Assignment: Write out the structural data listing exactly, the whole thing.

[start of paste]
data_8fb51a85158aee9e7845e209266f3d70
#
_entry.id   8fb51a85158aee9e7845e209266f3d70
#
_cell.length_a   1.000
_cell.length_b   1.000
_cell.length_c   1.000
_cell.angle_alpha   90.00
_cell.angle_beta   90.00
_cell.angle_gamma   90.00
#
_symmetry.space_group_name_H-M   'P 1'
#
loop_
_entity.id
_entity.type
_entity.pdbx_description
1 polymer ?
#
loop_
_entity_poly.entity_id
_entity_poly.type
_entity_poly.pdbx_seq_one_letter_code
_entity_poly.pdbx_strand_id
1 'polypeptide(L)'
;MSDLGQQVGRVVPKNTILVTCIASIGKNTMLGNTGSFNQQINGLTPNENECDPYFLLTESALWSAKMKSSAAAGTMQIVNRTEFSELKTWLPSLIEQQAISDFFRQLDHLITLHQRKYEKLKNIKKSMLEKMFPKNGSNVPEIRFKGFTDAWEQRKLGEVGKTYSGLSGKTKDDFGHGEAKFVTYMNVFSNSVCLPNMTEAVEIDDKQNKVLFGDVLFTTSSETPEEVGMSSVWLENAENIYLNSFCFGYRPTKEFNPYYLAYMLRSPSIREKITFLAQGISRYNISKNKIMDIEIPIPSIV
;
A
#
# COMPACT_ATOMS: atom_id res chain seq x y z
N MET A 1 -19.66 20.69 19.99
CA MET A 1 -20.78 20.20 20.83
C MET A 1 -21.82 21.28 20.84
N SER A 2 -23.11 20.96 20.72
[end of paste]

data_8fb51a85158aee9e7845e209266f3d70
#
_entry.id   8fb51a85158aee9e7845e209266f3d70
#
_cell.length_a   1.000
_cell.length_b   1.000
_cell.length_c   1.000
_cell.angle_alpha   90.00
_cell.angle_beta   90.00
_cell.angle_gamma   90.00
#
_symmetry.space_group_name_H-M   'P 1'
#
loop_
_entity.id
_entity.type
_entity.pdbx_description
1 polymer ?
#
loop_
_entity_poly.entity_id
_entity_poly.type
_entity_poly.pdbx_seq_one_letter_code
_entity_poly.pdbx_strand_id
1 'polypeptide(L)'
;MSDLGQQVGRVVPKNTILVTCIASIGKNTMLGNTGSFNQQINGLTPNENECDPYFLLTESALWSAKMKSSAAAGTMQIVNRTEFSELKTWLPSLIEQQAISDFFRQLDHLITLHQRKYEKLKNIKKSMLEKMFPKNGSNVPEIRFKGFTDAWEQRKLGEVGKTYSGLSGKTKDDFGHGEAKFVTYMNVFSNSVCLPNMTEAVEIDDKQNKVLFGDVLFTTSSETPEEVGMSSVWLENAENIYLNSFCFGYRPTKEFNPYYLAYMLRSPSIREKITFLAQGISRYNISKNKIMDIEIPIPSIV
;
A
#
# COMPACT_ATOMS: atom_id res chain seq x y z
N MET A 1 -19.66 20.69 19.99
CA MET A 1 -20.78 20.20 20.83
C MET A 1 -21.82 21.28 20.84
N SER A 2 -23.11 20.96 20.72